Nasdaq Issues Versatility a Threat

Source: Securities and Exchange Commission


Nasdaq Issues Versatility a Threat

By Bob Starzynski
Staff Writer

After several months of mayhem, Nasdaq National Market officials have given Versatility Inc. officials an ultimatum: Get your financials in order by the end of June, or lose your market listing.

The Fairfax, Va.-based company, which had its trading halted on Nasdaq earlier this year, greeted the ultimatum with a warning to shareholders that there is "no assurance" the company will meet Nasdaq's requirements.

"It's really uncertain," Paul Zoukis, the new president and chief operating officer, said in an interview last week. Zoukis, who assumed the top job in March at the software developer, is working on keeping the company's net tangible assets above $10 million.

National Association of Securities Dealers officials told him that if he is not able to do so by June 30, Versatility will be delisted. NASD is the corporate parent of the Nasdaq stock market. NASD officials declined comment.

To help wade through its options and find the best solutions, the company retained NationsBanc Montgomery Securities. According to Securities and Exchange Commission documents, NationsBanc will review such alternatives as "additional capital raising activities and ... potential corporate partners."

Versatility, whose software helps make telephone call centers run more efficiently, garnered one-third of its $18.3 million in revenue last year from British Telecommunications. Other large customers include Chase Card Members Services, Mellon Bank and Avantel S.A.

But the company has suffered many hits in the past two months, starting with its March announcement that financial results for the past 18 months would be restated because of "accounting problems." For fiscal 1997, Versatility's revenue was restated from $27.4 million to $18.3 million, and net income of $1.9 million was restated as a loss of $7.9 million.

Because of pending lawsuits, Zoukis would not specify why there were discrepancies in the company's financial documents.

Because the accounting problems pre-dated Versatility's December 1996 initial public offering, shareholders responded to the restating announcement with five class action lawsuits against the company, its officers, auditors and underwriters in the past two months.

Ron Charnock, the founder, chairman and chief executive officer, resigned from Versatility in March amid the flurry of lawsuits, leaving Zoukis to handle it. Zoukis joined the company a month earlier to help strengthen operations management. Other senior officers, including the chief financial officer and the vice president of sales, followed Charnock out the door and have since been replaced.

NASD suspended trading of Versatility on Nasdaq from March 12 until the restated financial results were released April 30. Trading resumed May 5. Meanwhile, Versatility's stock has dropped from its initial public offering price of nearly $20 a share 17 months ago to less than $2 this month.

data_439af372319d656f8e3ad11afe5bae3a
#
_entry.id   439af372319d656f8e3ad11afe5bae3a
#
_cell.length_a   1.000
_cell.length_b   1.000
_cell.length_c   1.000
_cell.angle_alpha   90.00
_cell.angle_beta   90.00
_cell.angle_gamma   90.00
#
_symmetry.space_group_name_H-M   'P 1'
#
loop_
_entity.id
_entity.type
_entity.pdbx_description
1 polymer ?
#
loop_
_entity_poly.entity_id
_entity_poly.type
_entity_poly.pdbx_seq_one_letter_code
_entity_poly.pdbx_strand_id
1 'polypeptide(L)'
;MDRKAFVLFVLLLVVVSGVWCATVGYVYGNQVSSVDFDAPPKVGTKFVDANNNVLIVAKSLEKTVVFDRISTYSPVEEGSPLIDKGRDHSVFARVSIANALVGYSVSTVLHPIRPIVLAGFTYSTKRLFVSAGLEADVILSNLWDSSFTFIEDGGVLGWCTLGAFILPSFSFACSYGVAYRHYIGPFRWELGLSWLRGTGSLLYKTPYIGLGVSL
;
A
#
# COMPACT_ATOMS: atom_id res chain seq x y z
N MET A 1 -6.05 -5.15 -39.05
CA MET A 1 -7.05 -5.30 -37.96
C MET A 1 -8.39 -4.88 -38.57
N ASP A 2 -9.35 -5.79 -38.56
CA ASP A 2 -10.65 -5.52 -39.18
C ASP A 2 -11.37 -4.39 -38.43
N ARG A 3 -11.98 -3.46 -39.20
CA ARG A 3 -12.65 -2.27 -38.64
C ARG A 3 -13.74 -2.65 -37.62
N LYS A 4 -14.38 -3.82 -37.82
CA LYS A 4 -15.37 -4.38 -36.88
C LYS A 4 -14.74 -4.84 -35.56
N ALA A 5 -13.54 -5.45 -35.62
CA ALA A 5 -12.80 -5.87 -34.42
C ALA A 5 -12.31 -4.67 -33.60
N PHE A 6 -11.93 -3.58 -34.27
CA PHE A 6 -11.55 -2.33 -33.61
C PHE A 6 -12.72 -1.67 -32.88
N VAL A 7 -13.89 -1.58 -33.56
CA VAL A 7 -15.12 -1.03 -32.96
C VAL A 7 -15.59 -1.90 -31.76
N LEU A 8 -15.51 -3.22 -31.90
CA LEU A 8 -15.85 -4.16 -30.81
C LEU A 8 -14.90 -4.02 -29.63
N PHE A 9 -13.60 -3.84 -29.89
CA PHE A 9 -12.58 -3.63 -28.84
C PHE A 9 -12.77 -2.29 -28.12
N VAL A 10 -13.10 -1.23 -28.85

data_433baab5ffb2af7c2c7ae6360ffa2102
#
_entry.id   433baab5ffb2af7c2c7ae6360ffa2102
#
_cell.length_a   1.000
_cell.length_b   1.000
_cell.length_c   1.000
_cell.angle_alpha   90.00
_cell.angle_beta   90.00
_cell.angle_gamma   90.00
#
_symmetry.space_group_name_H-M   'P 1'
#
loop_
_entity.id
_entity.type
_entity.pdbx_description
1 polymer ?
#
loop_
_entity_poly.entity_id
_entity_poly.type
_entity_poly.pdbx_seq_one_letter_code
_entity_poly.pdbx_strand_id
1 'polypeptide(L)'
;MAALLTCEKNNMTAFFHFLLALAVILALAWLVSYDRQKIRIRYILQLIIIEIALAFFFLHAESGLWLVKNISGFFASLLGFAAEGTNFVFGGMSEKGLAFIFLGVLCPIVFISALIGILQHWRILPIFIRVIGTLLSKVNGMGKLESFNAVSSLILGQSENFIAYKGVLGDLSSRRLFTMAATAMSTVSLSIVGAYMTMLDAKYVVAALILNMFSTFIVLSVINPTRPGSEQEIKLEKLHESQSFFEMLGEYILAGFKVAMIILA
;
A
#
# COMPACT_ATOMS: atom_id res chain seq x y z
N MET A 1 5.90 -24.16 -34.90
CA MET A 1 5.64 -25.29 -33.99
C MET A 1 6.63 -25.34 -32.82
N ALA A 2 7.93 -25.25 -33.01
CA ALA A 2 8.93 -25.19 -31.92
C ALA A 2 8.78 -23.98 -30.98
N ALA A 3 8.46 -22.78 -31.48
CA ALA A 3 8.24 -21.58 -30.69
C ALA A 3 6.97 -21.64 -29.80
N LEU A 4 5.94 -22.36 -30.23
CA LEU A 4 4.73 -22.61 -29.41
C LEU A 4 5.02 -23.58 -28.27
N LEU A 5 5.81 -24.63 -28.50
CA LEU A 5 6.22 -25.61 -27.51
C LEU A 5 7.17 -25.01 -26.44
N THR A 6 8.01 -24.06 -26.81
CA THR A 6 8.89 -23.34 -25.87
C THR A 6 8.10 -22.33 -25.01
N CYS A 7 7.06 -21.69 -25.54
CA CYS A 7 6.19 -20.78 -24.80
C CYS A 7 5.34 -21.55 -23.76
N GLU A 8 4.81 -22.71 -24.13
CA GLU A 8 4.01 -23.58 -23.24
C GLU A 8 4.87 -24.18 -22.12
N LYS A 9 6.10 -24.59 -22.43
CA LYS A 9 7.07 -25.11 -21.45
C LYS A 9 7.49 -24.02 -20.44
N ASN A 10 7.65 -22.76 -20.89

With NASD's ultimatum of $10 million in net tangible assets by June 30, Versatility has a difficult task. At the end of January - the last time the company released a balance sheet - it had $10.3 million in net tangible assets. But according to Ken Nelson, the new CFO, that number will drop as the company uses money to fund its operating losses. In the first three quarters of this fiscal year, Versatility lost more than $18 million.

Zoukis immediately recognized one of Versatility's biggest problems was an excessive work force. The company grew from 186 employees to 256 employees in the 10 months before his February arrival, outpacing revenue growth. During March and April this year, Zoukis cut the work force down to 174.

Asked if any other layoffs are anticipated, Zoukis replied: "Am I currently working on any other reductions? The answer is 'no.' "

To meet the requirements set by the NASD, Versatility has two options, said one person familiar with the company. "Either they can raise money by selling more stock, or they can sell the company."

Zoukis is not dismissing either idea. Versatility is trying to raise money through a private placement, although Zoukis declined to elaborate. As for the possibility of selling the company, he only said: "If you look around [this industry], you see a lot of acquisitions in the last 12 months. We'll see what happens."

Zoukis is optimistic about Versatility's chances of pulling through its slump. He said only a "couple of orders" were moved back while customers waited to see the restated financial information. That, he said, will not have much impact on the company's financial sheets.

"On the sales front, we are much more focused now," he said, pointing out that his strategy going forward is primarily direct sales to higher-end clients in the telecommunications and financial industries. "The company is performing better than it was 10 weeks ago."

But investors will need to see results to think favorably about the company. Analysts at Friedman, Billings, Ramsey & Co. and Merrill Lynch have dropped coverage of Versatility.

Versatility Inc.'s Restated Figures For fiscal Year Ended April 30, 1997
Originally Reported As Restated
Total Revenue $27.4 Million $18.3 Million
Total Cost of Revenue $6.4 Million $7 Million
Selling, General andAdministrative Costs $15.3 Million $16.8 Million
Income (Loss) Before Taxes $2.9 Million ($8.2 Million)
Net Income (Loss) $1.9 Million ($7.9 Million)

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